As a member of the community, Lummis learned their language, customs and myths and has written down, unchanged and unembellished, this series of Indian fairy tales. His interest was not only in the folk stories themselves, but also in the manner in which they were handed down. In an oral tradition spanning the ages, the elders would tell the tales to all and pass on the beliefs, customs and laws of this nation. Lummis would sit in the great adobe living-room of his neighbor and listen as the withered, wrinkled old man, surrounded by his children, grand-children and great grand-children, captivated all who listened to his deep, musical voice.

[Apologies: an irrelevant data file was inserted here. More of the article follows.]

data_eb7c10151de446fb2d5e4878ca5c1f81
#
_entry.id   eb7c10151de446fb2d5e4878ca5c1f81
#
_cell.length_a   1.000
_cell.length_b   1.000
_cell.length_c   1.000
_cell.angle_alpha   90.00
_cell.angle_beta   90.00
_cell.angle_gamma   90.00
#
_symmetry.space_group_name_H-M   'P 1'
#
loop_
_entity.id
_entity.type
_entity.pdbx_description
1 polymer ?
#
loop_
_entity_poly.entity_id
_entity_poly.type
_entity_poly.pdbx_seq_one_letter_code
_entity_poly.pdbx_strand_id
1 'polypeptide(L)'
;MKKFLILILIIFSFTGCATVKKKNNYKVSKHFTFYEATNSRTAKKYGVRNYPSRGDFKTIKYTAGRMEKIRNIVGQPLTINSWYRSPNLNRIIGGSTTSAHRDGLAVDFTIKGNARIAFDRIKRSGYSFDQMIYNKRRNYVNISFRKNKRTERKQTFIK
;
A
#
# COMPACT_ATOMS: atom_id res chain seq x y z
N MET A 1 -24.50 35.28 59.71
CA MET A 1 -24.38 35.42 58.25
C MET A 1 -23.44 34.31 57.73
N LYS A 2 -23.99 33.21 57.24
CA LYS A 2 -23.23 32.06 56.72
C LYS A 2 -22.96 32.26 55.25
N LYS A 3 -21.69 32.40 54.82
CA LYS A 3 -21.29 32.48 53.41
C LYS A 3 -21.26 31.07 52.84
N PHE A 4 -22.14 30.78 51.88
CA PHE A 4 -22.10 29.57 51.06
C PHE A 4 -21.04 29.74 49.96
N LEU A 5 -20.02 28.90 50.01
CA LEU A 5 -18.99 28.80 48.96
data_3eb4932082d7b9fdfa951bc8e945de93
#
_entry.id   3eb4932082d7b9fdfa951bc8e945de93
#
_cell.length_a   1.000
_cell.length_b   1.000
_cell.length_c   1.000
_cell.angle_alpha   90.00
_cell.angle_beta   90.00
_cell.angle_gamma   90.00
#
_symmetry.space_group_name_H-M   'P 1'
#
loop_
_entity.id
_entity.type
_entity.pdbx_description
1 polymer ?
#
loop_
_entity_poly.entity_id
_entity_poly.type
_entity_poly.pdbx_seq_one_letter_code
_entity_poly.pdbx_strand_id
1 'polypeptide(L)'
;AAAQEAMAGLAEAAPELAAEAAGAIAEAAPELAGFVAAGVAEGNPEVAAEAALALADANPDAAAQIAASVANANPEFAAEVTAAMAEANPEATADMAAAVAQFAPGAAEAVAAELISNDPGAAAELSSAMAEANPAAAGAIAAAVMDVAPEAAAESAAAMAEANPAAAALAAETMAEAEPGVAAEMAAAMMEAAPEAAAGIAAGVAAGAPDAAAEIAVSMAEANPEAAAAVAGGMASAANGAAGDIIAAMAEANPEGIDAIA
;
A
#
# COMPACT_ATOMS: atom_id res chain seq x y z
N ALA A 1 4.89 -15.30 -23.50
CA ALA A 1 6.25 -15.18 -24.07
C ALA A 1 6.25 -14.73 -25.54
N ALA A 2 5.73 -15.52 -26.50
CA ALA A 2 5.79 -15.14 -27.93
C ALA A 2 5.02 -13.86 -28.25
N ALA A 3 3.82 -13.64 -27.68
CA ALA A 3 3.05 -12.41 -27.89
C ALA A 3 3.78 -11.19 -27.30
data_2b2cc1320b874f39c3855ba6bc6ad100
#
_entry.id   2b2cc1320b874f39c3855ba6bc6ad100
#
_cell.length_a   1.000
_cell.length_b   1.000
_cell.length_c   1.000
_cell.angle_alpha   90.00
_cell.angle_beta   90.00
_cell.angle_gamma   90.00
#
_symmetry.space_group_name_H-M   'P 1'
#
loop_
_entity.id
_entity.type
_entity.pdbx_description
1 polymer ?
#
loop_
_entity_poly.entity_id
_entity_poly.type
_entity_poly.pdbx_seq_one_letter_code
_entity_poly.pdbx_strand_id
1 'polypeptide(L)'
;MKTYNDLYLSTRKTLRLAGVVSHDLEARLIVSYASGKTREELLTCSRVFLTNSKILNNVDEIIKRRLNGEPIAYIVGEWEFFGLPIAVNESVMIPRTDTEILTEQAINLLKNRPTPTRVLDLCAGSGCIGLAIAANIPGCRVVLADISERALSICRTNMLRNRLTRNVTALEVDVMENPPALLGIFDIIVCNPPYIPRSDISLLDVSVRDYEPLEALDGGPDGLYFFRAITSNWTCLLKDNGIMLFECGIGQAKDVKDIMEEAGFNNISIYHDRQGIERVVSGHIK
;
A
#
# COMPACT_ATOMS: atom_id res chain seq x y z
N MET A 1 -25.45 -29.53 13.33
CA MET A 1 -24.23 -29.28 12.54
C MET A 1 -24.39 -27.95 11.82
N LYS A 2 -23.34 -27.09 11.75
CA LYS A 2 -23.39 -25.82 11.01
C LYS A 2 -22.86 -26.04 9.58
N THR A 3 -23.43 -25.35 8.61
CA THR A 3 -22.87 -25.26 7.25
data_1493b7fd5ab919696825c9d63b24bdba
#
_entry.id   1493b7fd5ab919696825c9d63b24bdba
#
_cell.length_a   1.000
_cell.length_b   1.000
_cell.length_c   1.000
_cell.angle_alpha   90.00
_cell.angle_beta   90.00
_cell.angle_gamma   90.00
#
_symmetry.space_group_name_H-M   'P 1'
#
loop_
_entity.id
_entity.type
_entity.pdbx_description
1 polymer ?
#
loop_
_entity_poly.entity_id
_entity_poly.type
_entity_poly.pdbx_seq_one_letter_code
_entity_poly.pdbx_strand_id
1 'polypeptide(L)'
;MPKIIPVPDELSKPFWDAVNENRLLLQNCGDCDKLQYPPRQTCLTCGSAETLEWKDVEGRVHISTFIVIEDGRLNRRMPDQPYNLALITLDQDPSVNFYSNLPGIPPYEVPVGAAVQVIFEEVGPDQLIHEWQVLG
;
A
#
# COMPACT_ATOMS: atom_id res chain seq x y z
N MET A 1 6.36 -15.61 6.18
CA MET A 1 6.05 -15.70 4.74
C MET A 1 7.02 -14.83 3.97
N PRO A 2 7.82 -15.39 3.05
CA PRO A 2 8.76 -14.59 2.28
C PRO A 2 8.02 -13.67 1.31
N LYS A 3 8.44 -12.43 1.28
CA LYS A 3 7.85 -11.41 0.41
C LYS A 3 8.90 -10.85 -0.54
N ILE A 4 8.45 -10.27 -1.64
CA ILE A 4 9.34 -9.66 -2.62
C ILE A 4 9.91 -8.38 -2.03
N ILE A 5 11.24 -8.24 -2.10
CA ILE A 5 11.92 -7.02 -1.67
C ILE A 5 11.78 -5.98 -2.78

An unhappy home was almost an unknown amongst the Tee-Wahn. There was extraordinary and universal affection for children and respect for elders. Their secret, inner religion is one of the most complicated on earth. They do nothing without a reason, and can explain any observation in their own superstitious way. Lummis' hopes when he wrote down these stories were not only in telling them, but to preserve the amusements, history, beliefs, customs and laws of a truly remarkable society.